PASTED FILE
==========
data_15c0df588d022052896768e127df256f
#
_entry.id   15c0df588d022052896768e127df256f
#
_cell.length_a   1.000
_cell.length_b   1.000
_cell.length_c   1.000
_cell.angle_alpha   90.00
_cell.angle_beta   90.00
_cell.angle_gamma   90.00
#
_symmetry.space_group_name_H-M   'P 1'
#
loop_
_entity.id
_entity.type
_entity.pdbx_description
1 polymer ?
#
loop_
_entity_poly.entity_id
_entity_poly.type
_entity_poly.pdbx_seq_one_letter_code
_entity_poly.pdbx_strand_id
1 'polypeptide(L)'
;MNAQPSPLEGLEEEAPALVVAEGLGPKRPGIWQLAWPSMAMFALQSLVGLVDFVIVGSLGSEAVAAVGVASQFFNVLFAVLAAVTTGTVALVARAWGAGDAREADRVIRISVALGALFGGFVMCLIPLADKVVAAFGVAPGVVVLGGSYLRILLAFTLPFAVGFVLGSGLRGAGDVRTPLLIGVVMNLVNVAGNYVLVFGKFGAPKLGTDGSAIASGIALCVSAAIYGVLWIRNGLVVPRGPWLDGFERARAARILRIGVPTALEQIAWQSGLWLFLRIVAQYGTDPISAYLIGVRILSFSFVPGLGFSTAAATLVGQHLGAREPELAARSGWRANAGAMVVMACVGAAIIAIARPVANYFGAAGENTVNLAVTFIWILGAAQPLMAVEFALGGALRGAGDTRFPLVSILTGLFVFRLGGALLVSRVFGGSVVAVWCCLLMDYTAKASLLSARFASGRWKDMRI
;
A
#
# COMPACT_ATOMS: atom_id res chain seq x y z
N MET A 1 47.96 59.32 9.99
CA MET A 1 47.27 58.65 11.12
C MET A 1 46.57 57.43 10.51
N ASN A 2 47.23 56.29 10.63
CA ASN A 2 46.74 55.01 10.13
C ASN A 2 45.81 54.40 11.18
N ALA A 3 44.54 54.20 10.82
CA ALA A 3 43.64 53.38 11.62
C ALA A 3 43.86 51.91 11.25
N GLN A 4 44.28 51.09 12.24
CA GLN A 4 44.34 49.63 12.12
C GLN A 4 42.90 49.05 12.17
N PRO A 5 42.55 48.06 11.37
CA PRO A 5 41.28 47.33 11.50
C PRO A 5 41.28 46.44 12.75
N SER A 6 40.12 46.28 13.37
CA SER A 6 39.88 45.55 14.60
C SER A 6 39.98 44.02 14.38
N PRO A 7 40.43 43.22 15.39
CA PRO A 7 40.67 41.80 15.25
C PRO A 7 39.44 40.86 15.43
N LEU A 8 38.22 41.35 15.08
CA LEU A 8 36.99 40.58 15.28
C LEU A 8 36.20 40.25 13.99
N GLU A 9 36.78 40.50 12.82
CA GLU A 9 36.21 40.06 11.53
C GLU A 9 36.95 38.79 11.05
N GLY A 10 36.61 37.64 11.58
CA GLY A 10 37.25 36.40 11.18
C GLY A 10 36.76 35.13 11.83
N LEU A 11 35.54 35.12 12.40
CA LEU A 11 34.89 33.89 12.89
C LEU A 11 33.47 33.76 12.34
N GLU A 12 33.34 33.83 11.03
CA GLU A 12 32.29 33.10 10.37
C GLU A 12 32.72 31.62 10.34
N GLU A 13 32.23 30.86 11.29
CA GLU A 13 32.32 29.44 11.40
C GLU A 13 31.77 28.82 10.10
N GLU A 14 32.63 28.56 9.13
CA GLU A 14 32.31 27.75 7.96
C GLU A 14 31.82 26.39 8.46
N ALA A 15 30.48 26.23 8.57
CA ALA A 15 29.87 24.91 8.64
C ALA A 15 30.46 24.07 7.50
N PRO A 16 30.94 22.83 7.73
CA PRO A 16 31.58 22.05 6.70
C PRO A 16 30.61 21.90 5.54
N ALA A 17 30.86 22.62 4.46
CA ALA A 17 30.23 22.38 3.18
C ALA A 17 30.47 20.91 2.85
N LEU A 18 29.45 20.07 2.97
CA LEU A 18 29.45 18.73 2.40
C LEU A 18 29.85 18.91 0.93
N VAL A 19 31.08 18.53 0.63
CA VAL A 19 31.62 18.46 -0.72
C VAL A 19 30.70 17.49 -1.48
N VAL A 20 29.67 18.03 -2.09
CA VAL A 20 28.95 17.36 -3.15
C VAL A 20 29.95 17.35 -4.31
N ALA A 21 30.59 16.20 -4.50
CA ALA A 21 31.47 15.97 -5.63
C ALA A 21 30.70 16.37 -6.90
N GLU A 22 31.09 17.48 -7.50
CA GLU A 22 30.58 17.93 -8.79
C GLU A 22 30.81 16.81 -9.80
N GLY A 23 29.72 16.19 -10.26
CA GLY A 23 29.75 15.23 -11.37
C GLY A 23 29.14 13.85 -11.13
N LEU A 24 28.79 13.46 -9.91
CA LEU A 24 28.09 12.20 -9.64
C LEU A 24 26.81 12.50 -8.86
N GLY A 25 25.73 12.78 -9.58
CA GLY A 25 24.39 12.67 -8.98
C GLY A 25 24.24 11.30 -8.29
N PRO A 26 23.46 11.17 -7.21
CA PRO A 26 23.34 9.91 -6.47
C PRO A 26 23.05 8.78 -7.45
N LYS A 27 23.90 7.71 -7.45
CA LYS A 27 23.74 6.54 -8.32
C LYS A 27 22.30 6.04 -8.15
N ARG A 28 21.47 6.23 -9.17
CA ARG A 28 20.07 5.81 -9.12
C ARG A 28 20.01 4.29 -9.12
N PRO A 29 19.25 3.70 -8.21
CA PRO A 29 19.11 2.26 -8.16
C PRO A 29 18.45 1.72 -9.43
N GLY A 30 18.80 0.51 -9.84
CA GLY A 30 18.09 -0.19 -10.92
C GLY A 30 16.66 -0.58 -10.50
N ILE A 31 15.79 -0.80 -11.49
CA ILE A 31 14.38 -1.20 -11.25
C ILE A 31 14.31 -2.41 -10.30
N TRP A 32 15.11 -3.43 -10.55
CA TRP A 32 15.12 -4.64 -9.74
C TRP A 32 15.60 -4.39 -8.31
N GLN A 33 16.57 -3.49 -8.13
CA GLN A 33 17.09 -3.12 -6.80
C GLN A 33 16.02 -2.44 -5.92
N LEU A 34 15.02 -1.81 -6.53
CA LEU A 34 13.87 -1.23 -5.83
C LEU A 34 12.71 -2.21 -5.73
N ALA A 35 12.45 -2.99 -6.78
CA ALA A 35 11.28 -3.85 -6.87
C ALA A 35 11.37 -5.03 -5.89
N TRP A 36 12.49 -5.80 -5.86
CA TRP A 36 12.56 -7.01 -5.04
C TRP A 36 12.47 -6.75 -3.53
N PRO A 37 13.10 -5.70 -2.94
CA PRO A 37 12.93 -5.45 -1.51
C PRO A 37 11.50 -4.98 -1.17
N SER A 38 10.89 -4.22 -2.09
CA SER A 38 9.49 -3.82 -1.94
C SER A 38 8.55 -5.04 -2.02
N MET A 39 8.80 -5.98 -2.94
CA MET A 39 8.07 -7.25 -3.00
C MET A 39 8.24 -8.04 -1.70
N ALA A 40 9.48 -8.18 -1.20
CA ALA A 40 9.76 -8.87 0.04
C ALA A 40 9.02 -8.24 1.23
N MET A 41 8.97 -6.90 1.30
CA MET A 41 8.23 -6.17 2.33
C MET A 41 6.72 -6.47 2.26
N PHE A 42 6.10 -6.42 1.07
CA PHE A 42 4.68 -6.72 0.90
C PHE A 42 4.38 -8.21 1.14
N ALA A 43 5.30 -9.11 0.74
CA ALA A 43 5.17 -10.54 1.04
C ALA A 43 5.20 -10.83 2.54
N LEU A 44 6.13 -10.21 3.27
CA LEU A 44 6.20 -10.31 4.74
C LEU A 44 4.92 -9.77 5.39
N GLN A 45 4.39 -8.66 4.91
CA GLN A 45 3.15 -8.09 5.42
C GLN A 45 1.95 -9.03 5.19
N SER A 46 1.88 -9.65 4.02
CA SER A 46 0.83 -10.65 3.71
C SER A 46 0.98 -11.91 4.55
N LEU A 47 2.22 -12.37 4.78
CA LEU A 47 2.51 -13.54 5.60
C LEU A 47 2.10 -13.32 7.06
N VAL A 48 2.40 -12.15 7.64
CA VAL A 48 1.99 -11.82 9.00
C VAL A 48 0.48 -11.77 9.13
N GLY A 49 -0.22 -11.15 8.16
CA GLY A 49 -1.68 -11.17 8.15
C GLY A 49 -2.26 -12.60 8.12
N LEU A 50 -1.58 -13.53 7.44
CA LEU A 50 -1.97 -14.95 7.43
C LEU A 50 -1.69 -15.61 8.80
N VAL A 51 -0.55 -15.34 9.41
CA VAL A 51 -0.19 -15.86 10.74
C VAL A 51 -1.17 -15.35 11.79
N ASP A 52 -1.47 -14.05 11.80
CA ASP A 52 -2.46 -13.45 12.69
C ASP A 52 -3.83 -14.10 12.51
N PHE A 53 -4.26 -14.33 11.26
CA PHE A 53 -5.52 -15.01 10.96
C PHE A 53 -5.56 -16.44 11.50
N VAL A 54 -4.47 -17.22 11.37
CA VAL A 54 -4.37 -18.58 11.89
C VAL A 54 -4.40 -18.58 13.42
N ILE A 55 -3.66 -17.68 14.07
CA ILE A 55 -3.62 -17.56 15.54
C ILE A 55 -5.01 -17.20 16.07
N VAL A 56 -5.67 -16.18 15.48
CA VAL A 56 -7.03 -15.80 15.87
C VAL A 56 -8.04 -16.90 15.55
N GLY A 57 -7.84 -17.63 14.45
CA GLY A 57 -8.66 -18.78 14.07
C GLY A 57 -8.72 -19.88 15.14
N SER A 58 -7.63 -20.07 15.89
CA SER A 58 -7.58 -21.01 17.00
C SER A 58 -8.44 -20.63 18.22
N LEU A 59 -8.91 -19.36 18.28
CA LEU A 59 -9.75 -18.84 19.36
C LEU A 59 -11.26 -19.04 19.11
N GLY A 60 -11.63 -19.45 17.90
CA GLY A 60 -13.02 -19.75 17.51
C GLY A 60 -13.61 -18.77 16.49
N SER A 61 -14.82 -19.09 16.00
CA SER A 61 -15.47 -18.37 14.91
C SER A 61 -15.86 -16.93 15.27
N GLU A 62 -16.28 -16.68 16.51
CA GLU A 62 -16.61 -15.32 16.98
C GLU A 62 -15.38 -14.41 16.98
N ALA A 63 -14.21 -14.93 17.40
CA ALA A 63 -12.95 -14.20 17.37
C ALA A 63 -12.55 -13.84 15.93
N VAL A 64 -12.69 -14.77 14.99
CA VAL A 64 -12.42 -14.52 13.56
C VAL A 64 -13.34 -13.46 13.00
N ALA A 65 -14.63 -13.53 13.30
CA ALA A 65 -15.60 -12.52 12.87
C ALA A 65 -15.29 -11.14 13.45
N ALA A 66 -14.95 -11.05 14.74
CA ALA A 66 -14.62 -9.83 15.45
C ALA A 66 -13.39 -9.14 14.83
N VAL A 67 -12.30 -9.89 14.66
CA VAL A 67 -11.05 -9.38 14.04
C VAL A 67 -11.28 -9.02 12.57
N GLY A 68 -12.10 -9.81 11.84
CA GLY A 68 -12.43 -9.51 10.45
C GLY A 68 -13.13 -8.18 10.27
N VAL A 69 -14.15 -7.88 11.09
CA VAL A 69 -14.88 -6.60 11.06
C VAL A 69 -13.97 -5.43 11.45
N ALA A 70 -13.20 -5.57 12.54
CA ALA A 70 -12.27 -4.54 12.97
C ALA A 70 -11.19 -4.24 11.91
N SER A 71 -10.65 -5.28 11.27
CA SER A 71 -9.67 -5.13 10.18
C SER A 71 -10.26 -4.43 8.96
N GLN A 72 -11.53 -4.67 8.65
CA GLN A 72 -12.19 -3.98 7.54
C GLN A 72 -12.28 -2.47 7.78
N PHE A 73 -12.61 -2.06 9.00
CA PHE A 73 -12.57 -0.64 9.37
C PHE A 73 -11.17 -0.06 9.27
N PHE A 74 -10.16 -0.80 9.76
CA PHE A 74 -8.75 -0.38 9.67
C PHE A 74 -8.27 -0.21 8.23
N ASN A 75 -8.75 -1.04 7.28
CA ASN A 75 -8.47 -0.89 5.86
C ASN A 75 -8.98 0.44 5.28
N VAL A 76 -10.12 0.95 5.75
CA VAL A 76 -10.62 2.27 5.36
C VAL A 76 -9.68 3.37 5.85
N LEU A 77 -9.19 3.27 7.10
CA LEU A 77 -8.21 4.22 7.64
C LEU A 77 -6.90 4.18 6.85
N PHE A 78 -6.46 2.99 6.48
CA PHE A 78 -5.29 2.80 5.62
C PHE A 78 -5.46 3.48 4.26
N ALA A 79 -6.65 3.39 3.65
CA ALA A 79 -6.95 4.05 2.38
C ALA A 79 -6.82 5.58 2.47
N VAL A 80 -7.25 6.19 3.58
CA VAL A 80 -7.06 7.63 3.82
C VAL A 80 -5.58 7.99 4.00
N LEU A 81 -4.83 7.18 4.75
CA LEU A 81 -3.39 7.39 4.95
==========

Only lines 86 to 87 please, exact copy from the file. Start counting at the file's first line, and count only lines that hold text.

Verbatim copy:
CA VAL A 19 31.62 18.46 -0.72
C VAL A 19 30.70 17.49 -1.48